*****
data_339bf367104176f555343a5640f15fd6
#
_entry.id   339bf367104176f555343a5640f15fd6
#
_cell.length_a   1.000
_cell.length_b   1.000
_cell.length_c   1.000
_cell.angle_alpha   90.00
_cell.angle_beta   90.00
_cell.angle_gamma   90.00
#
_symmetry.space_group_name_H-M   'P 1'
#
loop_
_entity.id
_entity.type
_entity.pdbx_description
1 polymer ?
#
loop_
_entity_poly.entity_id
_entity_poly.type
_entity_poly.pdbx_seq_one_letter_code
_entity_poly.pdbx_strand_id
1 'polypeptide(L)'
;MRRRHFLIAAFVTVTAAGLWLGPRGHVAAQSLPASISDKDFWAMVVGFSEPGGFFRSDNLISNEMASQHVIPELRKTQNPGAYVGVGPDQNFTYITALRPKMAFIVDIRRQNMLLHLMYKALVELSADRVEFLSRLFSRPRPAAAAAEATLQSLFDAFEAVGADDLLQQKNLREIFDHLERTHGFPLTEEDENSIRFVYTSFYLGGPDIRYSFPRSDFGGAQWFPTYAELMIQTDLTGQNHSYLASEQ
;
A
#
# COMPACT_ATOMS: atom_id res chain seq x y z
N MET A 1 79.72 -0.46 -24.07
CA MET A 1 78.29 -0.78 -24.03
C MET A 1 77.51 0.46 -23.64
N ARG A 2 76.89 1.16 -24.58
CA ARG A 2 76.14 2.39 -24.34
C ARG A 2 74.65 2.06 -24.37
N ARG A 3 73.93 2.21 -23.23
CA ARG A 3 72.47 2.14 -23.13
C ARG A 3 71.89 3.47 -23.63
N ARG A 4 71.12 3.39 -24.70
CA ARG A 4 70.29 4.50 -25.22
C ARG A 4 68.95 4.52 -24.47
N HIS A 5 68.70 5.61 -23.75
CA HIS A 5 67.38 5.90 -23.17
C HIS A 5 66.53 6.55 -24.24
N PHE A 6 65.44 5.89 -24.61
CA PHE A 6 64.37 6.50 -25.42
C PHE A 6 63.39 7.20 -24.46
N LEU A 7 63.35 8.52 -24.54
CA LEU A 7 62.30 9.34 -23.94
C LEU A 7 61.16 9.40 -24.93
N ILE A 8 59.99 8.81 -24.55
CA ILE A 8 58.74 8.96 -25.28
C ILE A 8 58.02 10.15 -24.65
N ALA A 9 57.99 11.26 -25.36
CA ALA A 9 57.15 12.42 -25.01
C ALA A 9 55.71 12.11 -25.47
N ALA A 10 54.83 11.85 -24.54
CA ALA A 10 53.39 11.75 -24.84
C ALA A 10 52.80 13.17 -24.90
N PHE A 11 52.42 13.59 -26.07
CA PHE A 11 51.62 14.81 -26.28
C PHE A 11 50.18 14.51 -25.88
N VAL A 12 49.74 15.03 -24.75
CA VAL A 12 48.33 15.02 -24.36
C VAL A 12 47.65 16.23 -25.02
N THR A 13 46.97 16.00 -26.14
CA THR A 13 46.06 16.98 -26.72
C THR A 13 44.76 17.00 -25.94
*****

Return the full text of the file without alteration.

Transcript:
data_339bf367104176f555343a5640f15fd6
#
_entry.id   339bf367104176f555343a5640f15fd6
#
_cell.length_a   1.000
_cell.length_b   1.000
_cell.length_c   1.000
_cell.angle_alpha   90.00
_cell.angle_beta   90.00
_cell.angle_gamma   90.00
#
_symmetry.space_group_name_H-M   'P 1'
#
loop_
_entity.id
_entity.type
_entity.pdbx_description
1 polymer ?
#
loop_
_entity_poly.entity_id
_entity_poly.type
_entity_poly.pdbx_seq_one_letter_code
_entity_poly.pdbx_strand_id
1 'polypeptide(L)'
;MRRRHFLIAAFVTVTAAGLWLGPRGHVAAQSLPASISDKDFWAMVVGFSEPGGFFRSDNLISNEMASQHVIPELRKTQNPGAYVGVGPDQNFTYITALRPKMAFIVDIRRQNMLLHLMYKALVELSADRVEFLSRLFSRPRPAAAAAEATLQSLFDAFEAVGADDLLQQKNLREIFDHLERTHGFPLTEEDENSIRFVYTSFYLGGPDIRYSFPRSDFGGAQWFPTYAELMIQTDLTGQNHSYLASEQ
;
A
#
# COMPACT_ATOMS: atom_id res chain seq x y z
N MET A 1 79.72 -0.46 -24.07
CA MET A 1 78.29 -0.78 -24.03
C MET A 1 77.51 0.46 -23.64
N ARG A 2 76.89 1.16 -24.58
CA ARG A 2 76.14 2.39 -24.34
C ARG A 2 74.65 2.06 -24.37
N ARG A 3 73.93 2.21 -23.23
CA ARG A 3 72.47 2.14 -23.13
C ARG A 3 71.89 3.47 -23.63
N ARG A 4 71.12 3.39 -24.70
CA ARG A 4 70.29 4.50 -25.22
C ARG A 4 68.95 4.52 -24.47
N HIS A 5 68.70 5.61 -23.75
CA HIS A 5 67.38 5.90 -23.17
C HIS A 5 66.53 6.55 -24.24
N PHE A 6 65.44 5.89 -24.61
CA PHE A 6 64.37 6.50 -25.42
C PHE A 6 63.39 7.20 -24.46
N LEU A 7 63.35 8.52 -24.54
CA LEU A 7 62.30 9.34 -23.94
C LEU A 7 61.16 9.40 -24.93
N ILE A 8 59.99 8.81 -24.55
CA ILE A 8 58.74 8.96 -25.28
C ILE A 8 58.02 10.15 -24.65
N ALA A 9 57.99 11.26 -25.36
CA ALA A 9 57.15 12.42 -25.01
C ALA A 9 55.71 12.11 -25.47
N ALA A 10 54.83 11.85 -24.54
CA ALA A 10 53.39 11.75 -24.84
C ALA A 10 52.80 13.17 -24.90
N PHE A 11 52.42 13.59 -26.07
CA PHE A 11 51.62 14.81 -26.28
C PHE A 11 50.18 14.51 -25.88
N VAL A 12 49.74 15.03 -24.75
CA VAL A 12 48.33 15.02 -24.36
C VAL A 12 47.65 16.23 -25.02
N THR A 13 46.97 16.00 -26.14
CA THR A 13 46.06 16.98 -26.72
C THR A 13 44.76 17.00 -25.94